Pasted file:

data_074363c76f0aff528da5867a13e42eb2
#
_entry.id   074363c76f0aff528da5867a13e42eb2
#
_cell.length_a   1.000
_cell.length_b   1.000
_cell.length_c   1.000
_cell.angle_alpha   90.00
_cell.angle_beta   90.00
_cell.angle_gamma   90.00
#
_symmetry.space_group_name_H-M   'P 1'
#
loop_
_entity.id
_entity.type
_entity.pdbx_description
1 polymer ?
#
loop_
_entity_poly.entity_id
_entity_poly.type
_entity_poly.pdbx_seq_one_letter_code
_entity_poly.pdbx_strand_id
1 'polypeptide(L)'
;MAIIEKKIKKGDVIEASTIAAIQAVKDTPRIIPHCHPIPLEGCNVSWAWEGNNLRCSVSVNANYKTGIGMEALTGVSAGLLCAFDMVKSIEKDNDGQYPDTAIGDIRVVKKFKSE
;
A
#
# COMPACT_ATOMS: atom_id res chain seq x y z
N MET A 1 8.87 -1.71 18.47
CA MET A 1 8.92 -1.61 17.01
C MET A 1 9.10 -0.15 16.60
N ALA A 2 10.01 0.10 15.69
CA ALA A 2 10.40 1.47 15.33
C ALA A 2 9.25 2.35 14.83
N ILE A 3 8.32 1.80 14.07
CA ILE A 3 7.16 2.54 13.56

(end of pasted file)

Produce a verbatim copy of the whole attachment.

data_074363c76f0aff528da5867a13e42eb2
#
_entry.id   074363c76f0aff528da5867a13e42eb2
#
_cell.length_a   1.000
_cell.length_b   1.000
_cell.length_c   1.000
_cell.angle_alpha   90.00
_cell.angle_beta   90.00
_cell.angle_gamma   90.00
#
_symmetry.space_group_name_H-M   'P 1'
#
loop_
_entity.id
_entity.type
_entity.pdbx_description
1 polymer ?
#
loop_
_entity_poly.entity_id
_entity_poly.type
_entity_poly.pdbx_seq_one_letter_code
_entity_poly.pdbx_strand_id
1 'polypeptide(L)'
;MAIIEKKIKKGDVIEASTIAAIQAVKDTPRIIPHCHPIPLEGCNVSWAWEGNNLRCSVSVNANYKTGIGMEALTGVSAGLLCAFDMVKSIEKDNDGQYPDTAIGDIRVVKKFKSE
;
A
#
# COMPACT_ATOMS: atom_id res chain seq x y z
N MET A 1 8.87 -1.71 18.47
CA MET A 1 8.92 -1.61 17.01
C MET A 1 9.10 -0.15 16.60
N ALA A 2 10.01 0.10 15.69
CA ALA A 2 10.40 1.47 15.33
C ALA A 2 9.25 2.35 14.83
N ILE A 3 8.32 1.80 14.07
CA ILE A 3 7.16 2.54 13.56